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Rene Lalique Jewelry Exhibition: Lalique Exhibition of Jewelry – Glass in Moscow Russia at the Kremlin in September

Rene Lalique Exhibition Location: The Kremlin Complex

Nearly 900 years ago around the middle of the 12th century, the first walls were built for a compound that has survived nearly a millennium. About 200 years after these early walls appeared, the first stone bell tower was built on the site. There is an amazing amount of history at this location, including the construction of many cathedrals (all Russian Tsars were crowned in the 15th century Cathedral of the Assumption), the occupation and attempted destruction by Napoleon in 1812, and of course, the housing of the offices of the various governments in charge of the general and sometimes much wider area.

But our interests focus beginning in the early 1500’s when the Ivan the Great Bell Tower was built. The bell tower was later raised, around 1600, to its current height of 266 feet, and next to it sits the giant (200 ton) Tsar Bell, said to be the largest bell in the world. The tower also is supposed to mark the geographic center of Moscow and it contains over 20 bells. Until the mid 1800’s brought the construction of the Christ the Savior Cathedral, which was demolished by Stalin in 1931 and then re-built in the 1990’s (see the recent last photo below), no building in Moscow was taller than the Great Bell Tower, and until around 1917, no other building in Moscow was allowed to be built higher than the Great Bell Tower.

Rene Lalique Exhibition Location: Ivan The Great Bell Tower and Assumption BelfryA few decades after the Great Bell Tower was built, during the period of roughly 1530 to 1550, a church was built next to it. 150 years after that, the church was converted into an Assumption Belfry, and later the first floor of that Belfry was transformed into a museum exhibition hall.

And it is there, where 200 years ago one Frenchman wreaked havoc not just on the citizens of Moscow, but on this site generally, including the burning of part of the Ivan the Great Bell Tower, that another Frenchman will be honored. For in September, in the church turned Belfry turned exhibition hall in the shadow of the Ivan the Great Bell Tower, the Kremlin presents an exhibition devoted solely to the works of another historical Great; the Great Rene Lalique!

The exhibition: Rene Lalique and His Art, will commence September 21, 2010, and run until January 9th, 2011. Lenders to this exhibition include the Calouste Gulbenkian Museum in Lisbon Portugal; the Musée des Arts Décoratifs in Paris France; the Lalique Museum in Hakone Japan; and the New York Metropolitan Museum of Art in the United States.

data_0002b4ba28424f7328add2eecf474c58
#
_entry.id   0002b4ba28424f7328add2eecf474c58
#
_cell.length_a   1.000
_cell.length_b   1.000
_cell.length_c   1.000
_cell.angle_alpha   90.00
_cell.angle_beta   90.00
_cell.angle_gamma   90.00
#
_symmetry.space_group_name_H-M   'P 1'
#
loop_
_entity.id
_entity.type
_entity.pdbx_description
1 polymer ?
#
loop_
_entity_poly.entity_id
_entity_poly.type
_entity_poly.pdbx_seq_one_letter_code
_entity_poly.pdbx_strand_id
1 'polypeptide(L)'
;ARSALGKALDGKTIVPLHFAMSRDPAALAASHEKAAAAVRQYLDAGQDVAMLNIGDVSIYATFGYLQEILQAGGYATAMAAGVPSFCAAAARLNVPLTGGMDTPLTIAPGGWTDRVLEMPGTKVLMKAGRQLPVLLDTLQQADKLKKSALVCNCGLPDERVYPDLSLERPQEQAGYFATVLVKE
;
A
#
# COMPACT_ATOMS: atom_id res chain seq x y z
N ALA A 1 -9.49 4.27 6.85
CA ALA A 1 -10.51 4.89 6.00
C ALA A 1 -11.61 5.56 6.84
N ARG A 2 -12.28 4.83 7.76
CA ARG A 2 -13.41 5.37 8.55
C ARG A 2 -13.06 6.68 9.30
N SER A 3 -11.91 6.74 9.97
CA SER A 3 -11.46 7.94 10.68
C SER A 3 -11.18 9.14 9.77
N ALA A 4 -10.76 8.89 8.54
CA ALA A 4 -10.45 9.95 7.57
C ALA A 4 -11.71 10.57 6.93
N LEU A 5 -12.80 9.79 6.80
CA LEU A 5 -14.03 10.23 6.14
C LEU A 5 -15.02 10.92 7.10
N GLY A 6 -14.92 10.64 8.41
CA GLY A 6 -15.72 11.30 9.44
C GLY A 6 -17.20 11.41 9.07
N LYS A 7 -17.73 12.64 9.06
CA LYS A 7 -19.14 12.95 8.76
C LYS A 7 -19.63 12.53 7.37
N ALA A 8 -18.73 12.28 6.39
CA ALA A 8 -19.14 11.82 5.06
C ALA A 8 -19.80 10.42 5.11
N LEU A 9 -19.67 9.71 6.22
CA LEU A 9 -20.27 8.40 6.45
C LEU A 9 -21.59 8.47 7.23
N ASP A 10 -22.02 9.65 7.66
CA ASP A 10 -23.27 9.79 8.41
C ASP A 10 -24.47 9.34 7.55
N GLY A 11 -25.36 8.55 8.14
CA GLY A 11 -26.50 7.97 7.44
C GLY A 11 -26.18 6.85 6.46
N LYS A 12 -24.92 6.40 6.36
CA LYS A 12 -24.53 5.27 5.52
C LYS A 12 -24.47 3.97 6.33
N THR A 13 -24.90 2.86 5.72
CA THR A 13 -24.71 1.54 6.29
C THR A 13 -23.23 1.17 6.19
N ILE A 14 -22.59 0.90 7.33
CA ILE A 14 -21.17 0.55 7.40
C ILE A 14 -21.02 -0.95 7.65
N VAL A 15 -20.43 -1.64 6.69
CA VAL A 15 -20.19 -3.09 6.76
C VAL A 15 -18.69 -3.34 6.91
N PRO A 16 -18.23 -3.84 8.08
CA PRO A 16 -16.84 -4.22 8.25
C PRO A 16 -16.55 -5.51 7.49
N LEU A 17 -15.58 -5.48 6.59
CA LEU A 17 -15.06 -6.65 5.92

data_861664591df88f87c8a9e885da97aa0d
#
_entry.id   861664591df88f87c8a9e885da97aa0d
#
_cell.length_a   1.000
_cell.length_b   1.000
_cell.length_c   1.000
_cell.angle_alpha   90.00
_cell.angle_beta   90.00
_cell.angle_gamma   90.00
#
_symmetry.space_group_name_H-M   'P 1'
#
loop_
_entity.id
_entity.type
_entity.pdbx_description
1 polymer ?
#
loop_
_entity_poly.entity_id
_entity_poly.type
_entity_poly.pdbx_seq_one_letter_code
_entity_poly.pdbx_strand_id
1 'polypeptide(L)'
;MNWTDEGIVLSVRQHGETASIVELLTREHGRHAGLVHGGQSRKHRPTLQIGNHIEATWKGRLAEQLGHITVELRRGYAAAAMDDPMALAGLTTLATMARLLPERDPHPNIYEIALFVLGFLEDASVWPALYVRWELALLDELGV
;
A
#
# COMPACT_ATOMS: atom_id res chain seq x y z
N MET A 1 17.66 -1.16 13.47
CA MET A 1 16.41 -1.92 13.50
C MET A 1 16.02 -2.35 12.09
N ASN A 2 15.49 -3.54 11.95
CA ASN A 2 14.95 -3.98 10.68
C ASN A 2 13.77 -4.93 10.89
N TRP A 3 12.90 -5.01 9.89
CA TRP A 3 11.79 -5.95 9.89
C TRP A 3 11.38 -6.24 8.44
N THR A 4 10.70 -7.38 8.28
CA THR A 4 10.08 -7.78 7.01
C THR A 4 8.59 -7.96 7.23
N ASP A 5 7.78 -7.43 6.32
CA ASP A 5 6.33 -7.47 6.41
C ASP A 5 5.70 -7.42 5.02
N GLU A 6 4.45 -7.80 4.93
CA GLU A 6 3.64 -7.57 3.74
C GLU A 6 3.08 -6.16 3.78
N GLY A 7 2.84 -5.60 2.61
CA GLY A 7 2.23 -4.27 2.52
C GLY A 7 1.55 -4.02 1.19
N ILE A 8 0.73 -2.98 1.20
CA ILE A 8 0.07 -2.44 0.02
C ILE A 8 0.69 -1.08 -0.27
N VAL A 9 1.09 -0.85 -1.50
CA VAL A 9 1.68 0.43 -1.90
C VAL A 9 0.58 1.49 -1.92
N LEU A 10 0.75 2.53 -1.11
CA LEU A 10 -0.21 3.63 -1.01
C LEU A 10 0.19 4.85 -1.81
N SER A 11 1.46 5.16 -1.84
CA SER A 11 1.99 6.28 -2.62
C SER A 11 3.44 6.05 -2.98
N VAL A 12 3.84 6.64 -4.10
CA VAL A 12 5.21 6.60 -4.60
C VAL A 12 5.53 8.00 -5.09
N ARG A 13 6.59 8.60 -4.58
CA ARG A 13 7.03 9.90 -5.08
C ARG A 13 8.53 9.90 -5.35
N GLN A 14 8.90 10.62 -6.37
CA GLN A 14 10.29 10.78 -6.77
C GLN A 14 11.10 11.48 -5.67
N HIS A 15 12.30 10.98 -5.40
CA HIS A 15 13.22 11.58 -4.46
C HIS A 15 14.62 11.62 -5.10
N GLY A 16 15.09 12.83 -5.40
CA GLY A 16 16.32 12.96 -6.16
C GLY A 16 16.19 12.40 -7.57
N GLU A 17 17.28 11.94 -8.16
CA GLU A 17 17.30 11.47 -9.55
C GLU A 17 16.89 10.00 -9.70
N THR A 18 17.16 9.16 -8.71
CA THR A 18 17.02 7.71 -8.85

Rene Lalique Exhibition Location: Ivan The Great Bell Tower and Assumption BelfryYelena Gagarina, in charge of Kremlin museums, related at a press conference: In the fall, the Kremlin will host a collection of art nouveau jewelry designed by Rene Lalique. It’s going to be a very beautiful exhibition but also a complicated one. We are bringing to Moscow many great and unique items including from Portugal, Paris, Japan, and New York. I hope visitors will appreciate Lalique’s sketches and his fantastic jewelry skills. His work does not boast a large amount of valuable gem stones or rich materials but they are very interesting in terms of design.

All these contributing museums, and near 60 others that have Rene Lalique works in their collections, are listed on the Lalique Museum page at RLalique.com, where you can access links to their websites. And in the jewelry section of the biography of Rene Lalique, you can access all the resources at RLalique.com related to Lalique Jewelry. And finally, to discover all Rene Lalique exhibition information at RLalique.com, both current and historical, check out the Lalique Exhibition section of the Lalique bio.

We will bring you more news and details about this great upcoming exhibition when it becomes available.

Photos: The first photo above is an aerial view of the Kremlin complex, where on the right side of the photo you can see the Assumption Belfry next to the Ivan the Great Bell Tower. The second photo shows the Ivan the Great Bell Tower in the foreground, and behind and to the left the Assumption Belfry. Both photos are courtesy of the Kremlin and we appreciate their permission to use them!

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